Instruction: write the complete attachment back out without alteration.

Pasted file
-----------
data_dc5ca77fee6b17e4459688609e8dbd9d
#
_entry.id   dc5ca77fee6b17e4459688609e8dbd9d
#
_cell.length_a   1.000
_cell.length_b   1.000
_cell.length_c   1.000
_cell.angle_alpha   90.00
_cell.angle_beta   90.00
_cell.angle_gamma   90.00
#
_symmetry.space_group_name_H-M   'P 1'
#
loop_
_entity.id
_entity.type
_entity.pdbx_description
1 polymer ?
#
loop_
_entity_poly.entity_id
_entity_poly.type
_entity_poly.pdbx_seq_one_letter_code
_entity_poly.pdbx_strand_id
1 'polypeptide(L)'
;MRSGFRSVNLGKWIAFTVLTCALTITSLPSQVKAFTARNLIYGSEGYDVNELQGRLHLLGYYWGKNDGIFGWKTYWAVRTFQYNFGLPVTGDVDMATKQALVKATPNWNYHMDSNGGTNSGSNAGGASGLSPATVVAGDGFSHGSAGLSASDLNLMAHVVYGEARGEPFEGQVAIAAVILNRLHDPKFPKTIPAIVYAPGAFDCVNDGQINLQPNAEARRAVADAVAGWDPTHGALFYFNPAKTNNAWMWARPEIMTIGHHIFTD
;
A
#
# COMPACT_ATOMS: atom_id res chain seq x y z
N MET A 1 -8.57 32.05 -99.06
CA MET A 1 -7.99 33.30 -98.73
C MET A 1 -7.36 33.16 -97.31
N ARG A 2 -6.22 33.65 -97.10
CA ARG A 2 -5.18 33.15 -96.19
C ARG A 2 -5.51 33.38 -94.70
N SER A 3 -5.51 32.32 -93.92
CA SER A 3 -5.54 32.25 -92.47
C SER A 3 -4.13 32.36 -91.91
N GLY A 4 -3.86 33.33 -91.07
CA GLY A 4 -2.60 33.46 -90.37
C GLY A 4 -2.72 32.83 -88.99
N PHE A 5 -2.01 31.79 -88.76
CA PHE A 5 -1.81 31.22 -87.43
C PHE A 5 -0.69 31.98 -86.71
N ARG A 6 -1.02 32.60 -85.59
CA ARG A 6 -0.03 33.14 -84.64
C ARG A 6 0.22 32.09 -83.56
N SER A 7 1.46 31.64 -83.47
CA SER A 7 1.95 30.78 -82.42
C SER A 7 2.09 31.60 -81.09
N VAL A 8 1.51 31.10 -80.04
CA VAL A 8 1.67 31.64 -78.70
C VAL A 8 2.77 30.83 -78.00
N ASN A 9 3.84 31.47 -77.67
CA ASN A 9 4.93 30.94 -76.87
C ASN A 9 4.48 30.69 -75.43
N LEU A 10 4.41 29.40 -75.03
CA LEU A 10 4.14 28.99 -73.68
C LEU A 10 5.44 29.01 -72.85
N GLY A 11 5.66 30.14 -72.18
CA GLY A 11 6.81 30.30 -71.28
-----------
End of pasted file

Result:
data_dc5ca77fee6b17e4459688609e8dbd9d
#
_entry.id   dc5ca77fee6b17e4459688609e8dbd9d
#
_cell.length_a   1.000
_cell.length_b   1.000
_cell.length_c   1.000
_cell.angle_alpha   90.00
_cell.angle_beta   90.00
_cell.angle_gamma   90.00
#
_symmetry.space_group_name_H-M   'P 1'
#
loop_
_entity.id
_entity.type
_entity.pdbx_description
1 polymer ?
#
loop_
_entity_poly.entity_id
_entity_poly.type
_entity_poly.pdbx_seq_one_letter_code
_entity_poly.pdbx_strand_id
1 'polypeptide(L)'
;MRSGFRSVNLGKWIAFTVLTCALTITSLPSQVKAFTARNLIYGSEGYDVNELQGRLHLLGYYWGKNDGIFGWKTYWAVRTFQYNFGLPVTGDVDMATKQALVKATPNWNYHMDSNGGTNSGSNAGGASGLSPATVVAGDGFSHGSAGLSASDLNLMAHVVYGEARGEPFEGQVAIAAVILNRLHDPKFPKTIPAIVYAPGAFDCVNDGQINLQPNAEARRAVADAVAGWDPTHGALFYFNPAKTNNAWMWARPEIMTIGHHIFTD
;
A
#
# COMPACT_ATOMS: atom_id res chain seq x y z
N MET A 1 -8.57 32.05 -99.06
CA MET A 1 -7.99 33.30 -98.73
C MET A 1 -7.36 33.16 -97.31
N ARG A 2 -6.22 33.65 -97.10
CA ARG A 2 -5.18 33.15 -96.19
C ARG A 2 -5.51 33.38 -94.70
N SER A 3 -5.51 32.32 -93.92
CA SER A 3 -5.54 32.25 -92.47
C SER A 3 -4.13 32.36 -91.91
N GLY A 4 -3.86 33.33 -91.07
CA GLY A 4 -2.60 33.46 -90.37
C GLY A 4 -2.72 32.83 -88.99
N PHE A 5 -2.01 31.79 -88.76
CA PHE A 5 -1.81 31.22 -87.43
C PHE A 5 -0.69 31.98 -86.71
N ARG A 6 -1.02 32.60 -85.59
CA ARG A 6 -0.03 33.14 -84.64
C ARG A 6 0.22 32.09 -83.56
N SER A 7 1.46 31.64 -83.47
CA SER A 7 1.95 30.78 -82.42
C SER A 7 2.09 31.60 -81.09
N VAL A 8 1.51 31.10 -80.04
CA VAL A 8 1.67 31.64 -78.70
C VAL A 8 2.77 30.83 -78.00
N ASN A 9 3.84 31.47 -77.67
CA ASN A 9 4.93 30.94 -76.87
C ASN A 9 4.48 30.69 -75.43
N LEU A 10 4.41 29.40 -75.03
CA LEU A 10 4.14 28.99 -73.68
C LEU A 10 5.44 29.01 -72.85
N GLY A 11 5.66 30.14 -72.18
CA GLY A 11 6.81 30.30 -71.28